Aug 11, 2018

Things I still don’t understand about Japanese people

After several years of living in Japan, there definitely are certain behaviors that you have observed amongst the people as you do your daily routines. While of course all you do about those observations is just to accept as they are, you sometimes still can’t help but wonder why they do those things they do.

Here are some observations I’ve had with people around me in this country, and why I still could not make sense of such behavior of theirs:

1. Why do some people stand on trains even if there are a lot of empty seats? It's not that they will get off at the next station. I've had many experiences where I was already about to get off the train - about 4 distant stations away from where I got on - and some people who also got on the train with me at the same time were still there...standing! I just find it such a waste of (their) energy. It's not easy to balance yourself in a moving train, you know.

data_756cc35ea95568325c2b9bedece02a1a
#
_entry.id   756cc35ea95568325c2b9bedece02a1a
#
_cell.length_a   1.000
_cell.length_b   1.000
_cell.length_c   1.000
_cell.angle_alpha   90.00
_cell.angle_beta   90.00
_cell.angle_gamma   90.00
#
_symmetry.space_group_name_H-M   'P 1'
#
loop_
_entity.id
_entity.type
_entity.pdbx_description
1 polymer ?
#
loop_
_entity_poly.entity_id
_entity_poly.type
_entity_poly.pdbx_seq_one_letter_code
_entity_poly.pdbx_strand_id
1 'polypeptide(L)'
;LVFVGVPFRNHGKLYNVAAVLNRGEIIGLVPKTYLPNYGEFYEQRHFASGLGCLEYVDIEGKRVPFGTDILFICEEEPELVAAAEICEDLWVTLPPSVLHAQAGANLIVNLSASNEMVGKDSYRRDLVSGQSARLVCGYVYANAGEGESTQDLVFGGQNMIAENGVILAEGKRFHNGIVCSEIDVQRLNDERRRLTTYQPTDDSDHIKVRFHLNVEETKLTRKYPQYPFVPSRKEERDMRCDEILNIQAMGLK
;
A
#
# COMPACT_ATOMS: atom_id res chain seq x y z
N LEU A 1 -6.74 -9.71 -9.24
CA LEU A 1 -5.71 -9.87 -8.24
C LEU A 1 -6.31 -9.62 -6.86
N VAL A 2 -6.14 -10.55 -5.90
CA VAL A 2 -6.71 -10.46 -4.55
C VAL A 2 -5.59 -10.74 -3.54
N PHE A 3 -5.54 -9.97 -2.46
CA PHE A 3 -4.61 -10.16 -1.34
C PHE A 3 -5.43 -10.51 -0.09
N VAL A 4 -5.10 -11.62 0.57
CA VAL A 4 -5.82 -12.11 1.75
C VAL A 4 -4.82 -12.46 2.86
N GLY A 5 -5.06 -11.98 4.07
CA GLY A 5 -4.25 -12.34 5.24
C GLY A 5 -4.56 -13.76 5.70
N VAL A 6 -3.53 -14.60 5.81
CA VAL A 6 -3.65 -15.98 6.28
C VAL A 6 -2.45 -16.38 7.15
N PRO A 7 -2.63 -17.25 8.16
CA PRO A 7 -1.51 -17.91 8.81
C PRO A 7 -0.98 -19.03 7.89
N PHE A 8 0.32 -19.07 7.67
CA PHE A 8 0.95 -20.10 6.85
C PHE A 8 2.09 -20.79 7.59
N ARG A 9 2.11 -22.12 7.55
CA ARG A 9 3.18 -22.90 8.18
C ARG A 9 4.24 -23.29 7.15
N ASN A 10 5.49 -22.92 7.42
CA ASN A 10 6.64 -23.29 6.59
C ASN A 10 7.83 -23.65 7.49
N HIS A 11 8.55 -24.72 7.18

2. Why do some people tend to crowd others, when they are known to respect one’s private space? For example, of all the empty seats in the train, the person who just got in will choose to sit right beside you. Am I just being too sensitive?

3. Why do some women wear high heels when going to theme parks such as Disneyland, Disney Sea or Universal Studios Japan, when they know they will be walking A LOT? Again, waste of energy.

4. Why do a lot of people (women, especially) wear not just dark, but black garments during the hottest of summers? And as if that’s not enough, they’d even cover their arms with sleeves that are, you guessed it, black!

Seriously, are they not taught in schools that dark colors absorb heat while light colors bounce them off? That actually explains why one can walk barefoot in true white sand beaches at high noon without hurting their soles, and also why the waters in those kinds of beaches remain cool even in the middle of the day.

Nowadays when the temperatures often reach hazardous levels, it has become more important than ever to dress in a manner appropriate to the weather, just so people will remain cool with all this summer heat.

5. Am I the only one who gets offended every time I am asked “Do you know ___ ?” For example, “Do you know natto?” In class, I try as much as possible to teach the other ways to introduce new information, especially to foreigners. For example, they can ask “Have you heard of ___” or “Are you familiar with ___” instead of “Do you know ___” which is basically just their literal translation of “知っている?(shiite iru?) .

How about you?



A teacher by profession, yet always a student of life. Currently living in Kanto, but in love with Kyushu.